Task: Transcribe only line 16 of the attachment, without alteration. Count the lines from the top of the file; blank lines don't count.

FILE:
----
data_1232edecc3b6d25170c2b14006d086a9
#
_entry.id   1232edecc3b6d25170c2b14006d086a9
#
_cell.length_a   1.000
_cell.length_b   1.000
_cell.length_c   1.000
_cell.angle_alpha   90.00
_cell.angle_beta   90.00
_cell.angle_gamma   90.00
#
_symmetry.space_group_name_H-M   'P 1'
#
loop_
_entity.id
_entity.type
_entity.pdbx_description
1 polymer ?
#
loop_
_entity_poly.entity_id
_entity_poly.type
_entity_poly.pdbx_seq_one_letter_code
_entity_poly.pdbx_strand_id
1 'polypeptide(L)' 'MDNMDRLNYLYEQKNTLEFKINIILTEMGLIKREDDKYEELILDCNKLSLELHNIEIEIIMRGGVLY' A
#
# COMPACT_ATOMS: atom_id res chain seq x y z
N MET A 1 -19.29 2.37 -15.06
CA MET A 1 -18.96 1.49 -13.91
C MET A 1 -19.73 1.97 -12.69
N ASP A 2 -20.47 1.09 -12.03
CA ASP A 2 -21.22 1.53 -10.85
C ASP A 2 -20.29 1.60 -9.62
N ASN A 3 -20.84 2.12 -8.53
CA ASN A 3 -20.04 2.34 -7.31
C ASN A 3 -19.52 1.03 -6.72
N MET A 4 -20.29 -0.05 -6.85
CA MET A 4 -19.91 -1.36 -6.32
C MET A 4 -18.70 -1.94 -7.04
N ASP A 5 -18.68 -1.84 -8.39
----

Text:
_entity.type